There’s the old saying, “as American as mom and apple pie.” That’s just silly. I don’t know where apple pie originated, but I’m pretty sure there were mothers before the United States existed. But what could be more American than Robert Johnson, or Thelonious Monk, or Johnny Cash, or Wild Turkey, or the rule of law enshrined in a written constitution?

The American Freedom Campaign is plotting a different rhetorical course, though, one where “American” has a powerful political meaning, in this sense one of “a nation of laws.”

I think the American Freedom Campaign’s tactic is both more true and more useful than either a negative anti-Americanism or an overbroad definition of “American.” Defining “American” as whatever happened in America guts the term of any political usefulness, for the left or the right. Thinking of the history of America as the history of slavery, genocide, and oppression (as a friend of mine does) also reduces the power of the term “American.” American and Un-American could be politically powerful if used in effective ways. Reminding people that freedom, liberty, equality, and the rule of law are American, and their opposites un-American, can be persuasive in a way that hostile political rhetoric never can be.

2 thoughts on “American Rhetoric

  1. Interesting post. No doubt part of the rhetorical force of the, um, AFC comes from its mere existence. After all, on the face of it, the name “American Freedom Campaign” sounds at best redundant or tautological. Its coming into existence, then, amounts to an assertion that we need to marshal forces on behalf of American freedom. Or I suppose that’s what they’re after anyway.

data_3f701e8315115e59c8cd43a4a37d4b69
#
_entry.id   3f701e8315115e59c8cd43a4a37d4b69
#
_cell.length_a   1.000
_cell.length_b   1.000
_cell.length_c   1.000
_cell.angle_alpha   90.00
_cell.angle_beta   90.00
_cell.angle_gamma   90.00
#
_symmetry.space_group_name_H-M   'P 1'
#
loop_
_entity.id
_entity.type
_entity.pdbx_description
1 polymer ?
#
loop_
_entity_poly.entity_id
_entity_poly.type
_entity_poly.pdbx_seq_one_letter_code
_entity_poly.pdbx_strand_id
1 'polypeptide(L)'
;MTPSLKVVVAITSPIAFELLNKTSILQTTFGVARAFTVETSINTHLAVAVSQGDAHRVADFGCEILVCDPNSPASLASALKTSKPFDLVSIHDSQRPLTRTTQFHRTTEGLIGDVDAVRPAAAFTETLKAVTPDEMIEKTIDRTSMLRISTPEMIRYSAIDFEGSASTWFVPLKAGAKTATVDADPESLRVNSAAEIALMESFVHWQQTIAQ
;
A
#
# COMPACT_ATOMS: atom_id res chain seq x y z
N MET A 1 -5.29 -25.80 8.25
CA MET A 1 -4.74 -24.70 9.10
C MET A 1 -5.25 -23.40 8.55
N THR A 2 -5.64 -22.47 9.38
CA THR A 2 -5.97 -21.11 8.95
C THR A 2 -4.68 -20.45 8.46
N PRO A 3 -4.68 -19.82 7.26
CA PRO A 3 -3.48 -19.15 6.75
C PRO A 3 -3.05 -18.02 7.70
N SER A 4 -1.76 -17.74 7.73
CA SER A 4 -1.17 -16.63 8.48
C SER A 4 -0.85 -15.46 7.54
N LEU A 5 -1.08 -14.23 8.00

(And I agree that nothing is more American that Wild Turkey.)

  2. In some ways it reminds me of the Young Americans for Freedom, which is (or was, I don’t know if they still exist) a group of college-age conservatives started in the 1960s, or for that matter many conservative groups that highlight “American” and “Freedom” in their names or descriptions. What I find particularly clever is the abandonment of typically leftist political rhetoric and the rediscovery of the power of traditional American political rhetoric, most of all in America.
    I grew weary years ago of my friends relying on Marx or Foucault or Habermas to make political points, when that continental discourse is meaningless in America. Political rhetoric needs a tradition within which to be understood. In America, that tradition is liberalism. Dewey understood this better than most of the American left, and tried to redefine liberalism. I think the AFC is trying to to the same thing. Rawls, operating in a traditional liberal idiom, did a better job of articulating the goals of the American left than anyone relying on continental authors or French theories.
    And I agree that there is nothing more American than Wild Turkey. I prefer mine with a little Johnny Cash, or perhaps Malcolm Holcombe.